Nowadays, a growing number of industrial applications need more and more intensive computations, with increasingly sophisticated numerical methods and algorithms. During their career,
the engineers have to use techniques for which they may not have been trained. Similarly, the freshly graduated engineers must master the latest improvements in order to fulfill the needs. Last, the academic researchers in the University or the specialized laboratories have to be aware of the latest needs in order to develop new solutions and/or participate to their diffusion.

Since 1996, one of the ways that the scientific community can use to reach this goal is the
Centre d' été Mathématique de Recherche avancées en Calcul
Scientifique (CEMRACS). Each year, the topic of the school changes, but the method remains the same. It is a summer school
of scientific computing. The training is both theoretical and applied. This action is supported by
the French Department of Education, CNRS, European funding, and is hosted by the CIRM (Centre International de Recherches Mathématiques),
a privileged resort in the south of France.
Last, the CEMRACS is also sponsored by the SMAI (Société de Mathématiques Appliquées et Industrielles), as one of its recurrent activities.

This year, we wish a more important participation of European fellows.

This summer school is different from more classical ones organized in the academic world. First, it is splitted into two periods of time. First, the participants attend a series of lectures at ASCI (Laboratoire de calcul scientifique intensif du CNRS) in Orsay near Paris, for about two weeks.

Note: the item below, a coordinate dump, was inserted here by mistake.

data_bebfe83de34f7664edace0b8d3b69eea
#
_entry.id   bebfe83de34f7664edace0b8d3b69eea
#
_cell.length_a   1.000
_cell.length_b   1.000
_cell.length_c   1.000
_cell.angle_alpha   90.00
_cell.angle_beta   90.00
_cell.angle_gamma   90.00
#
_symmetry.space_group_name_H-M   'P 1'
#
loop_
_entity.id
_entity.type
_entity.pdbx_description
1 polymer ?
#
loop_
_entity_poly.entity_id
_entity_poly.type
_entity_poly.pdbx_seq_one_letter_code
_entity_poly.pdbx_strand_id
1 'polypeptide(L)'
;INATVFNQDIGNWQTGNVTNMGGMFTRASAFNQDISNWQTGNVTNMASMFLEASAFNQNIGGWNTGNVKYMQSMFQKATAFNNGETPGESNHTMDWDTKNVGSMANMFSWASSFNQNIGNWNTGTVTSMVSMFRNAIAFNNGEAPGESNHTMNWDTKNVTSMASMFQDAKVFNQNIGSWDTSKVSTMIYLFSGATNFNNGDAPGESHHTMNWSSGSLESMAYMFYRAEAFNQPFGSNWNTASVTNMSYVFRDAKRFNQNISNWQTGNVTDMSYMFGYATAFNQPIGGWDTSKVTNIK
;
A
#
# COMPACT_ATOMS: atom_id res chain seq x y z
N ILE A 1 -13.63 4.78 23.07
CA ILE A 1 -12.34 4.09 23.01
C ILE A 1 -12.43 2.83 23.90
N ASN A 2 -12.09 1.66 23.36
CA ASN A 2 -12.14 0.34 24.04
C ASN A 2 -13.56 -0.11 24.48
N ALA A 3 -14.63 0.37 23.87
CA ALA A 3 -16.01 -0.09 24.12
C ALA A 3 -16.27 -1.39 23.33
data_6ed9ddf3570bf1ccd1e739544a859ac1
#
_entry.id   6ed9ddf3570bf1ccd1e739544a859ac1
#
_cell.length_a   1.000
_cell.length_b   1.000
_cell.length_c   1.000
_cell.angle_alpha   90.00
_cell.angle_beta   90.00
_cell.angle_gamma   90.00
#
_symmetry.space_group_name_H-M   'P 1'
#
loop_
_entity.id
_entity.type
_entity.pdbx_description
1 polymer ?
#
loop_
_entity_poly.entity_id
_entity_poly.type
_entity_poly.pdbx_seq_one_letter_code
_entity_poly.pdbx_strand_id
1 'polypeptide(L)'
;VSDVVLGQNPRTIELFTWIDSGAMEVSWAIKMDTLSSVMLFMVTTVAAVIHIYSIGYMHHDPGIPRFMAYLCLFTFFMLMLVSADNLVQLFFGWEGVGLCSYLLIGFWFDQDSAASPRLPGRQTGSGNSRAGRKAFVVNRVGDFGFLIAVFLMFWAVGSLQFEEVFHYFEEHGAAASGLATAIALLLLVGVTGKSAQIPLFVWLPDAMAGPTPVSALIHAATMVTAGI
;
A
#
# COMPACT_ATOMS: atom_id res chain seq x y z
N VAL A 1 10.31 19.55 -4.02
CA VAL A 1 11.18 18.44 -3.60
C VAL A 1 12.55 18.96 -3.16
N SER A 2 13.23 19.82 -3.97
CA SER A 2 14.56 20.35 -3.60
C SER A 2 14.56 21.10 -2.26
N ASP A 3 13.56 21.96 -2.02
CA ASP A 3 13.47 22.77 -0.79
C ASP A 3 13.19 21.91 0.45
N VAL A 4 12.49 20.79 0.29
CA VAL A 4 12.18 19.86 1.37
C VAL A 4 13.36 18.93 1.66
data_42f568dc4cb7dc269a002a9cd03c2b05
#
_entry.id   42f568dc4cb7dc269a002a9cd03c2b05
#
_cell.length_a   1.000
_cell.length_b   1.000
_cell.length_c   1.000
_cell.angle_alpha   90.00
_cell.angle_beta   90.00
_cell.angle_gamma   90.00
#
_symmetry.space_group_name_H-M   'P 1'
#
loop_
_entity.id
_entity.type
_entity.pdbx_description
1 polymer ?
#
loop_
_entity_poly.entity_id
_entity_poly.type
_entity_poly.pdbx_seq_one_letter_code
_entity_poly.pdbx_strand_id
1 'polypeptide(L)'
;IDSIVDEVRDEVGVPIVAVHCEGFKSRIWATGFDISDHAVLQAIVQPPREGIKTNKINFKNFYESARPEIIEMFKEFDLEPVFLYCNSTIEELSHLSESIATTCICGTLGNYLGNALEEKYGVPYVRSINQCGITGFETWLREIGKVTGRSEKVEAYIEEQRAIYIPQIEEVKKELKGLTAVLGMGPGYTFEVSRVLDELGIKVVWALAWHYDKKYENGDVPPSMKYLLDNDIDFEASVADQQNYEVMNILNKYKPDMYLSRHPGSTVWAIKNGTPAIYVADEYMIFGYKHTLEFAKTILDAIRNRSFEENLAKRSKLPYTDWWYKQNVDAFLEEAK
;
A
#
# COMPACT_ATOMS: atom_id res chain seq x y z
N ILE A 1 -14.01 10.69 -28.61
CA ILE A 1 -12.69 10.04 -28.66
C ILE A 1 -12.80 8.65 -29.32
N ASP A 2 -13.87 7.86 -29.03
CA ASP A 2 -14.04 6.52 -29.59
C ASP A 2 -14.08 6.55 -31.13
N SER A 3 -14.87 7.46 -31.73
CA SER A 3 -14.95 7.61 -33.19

The goal of these lectures, delivered by well known scientists, is to present a state of the art on the topic of interest. Then the students move to CIRM in Marseille, and start a research period on problems defined in cooperation with industry.
For the students, it is an opportunity to work on really applied problems, and to develop useful contacts.

What are the objectives? In some situations, the equations of a physical problem are well known, but impossible to solve analytically. What is possible is to approximate the solution via a numerical scheme, but this may not be easy. Assuming that this is possible, it is frequently difficult to analyze the mathematical properties of the scheme, and the implementation of the method on a computer is mandatory in order to guess its properties.

Most of the problems arising in scientific computing are at the interface between
several fields : applied mathematics, mechanics, chemistry, etc... Before the numerical solution, it is necessary to understand well the physics of the problem of interest. In many cases, this
understanding will be a guideline to numerics.

Most of the time, modeling is carried out by people with a good
background in physics, but not necessarily in numerics. But the numerics are complex by themselves.

The ambition of CEMRACS is to provide a training both theoretical and practical,
and to give scientists the opportunity to meet in order to study recent problems
with modern computer facilities.

Seminars are regularly organized, and visitors are invited for shorter periods.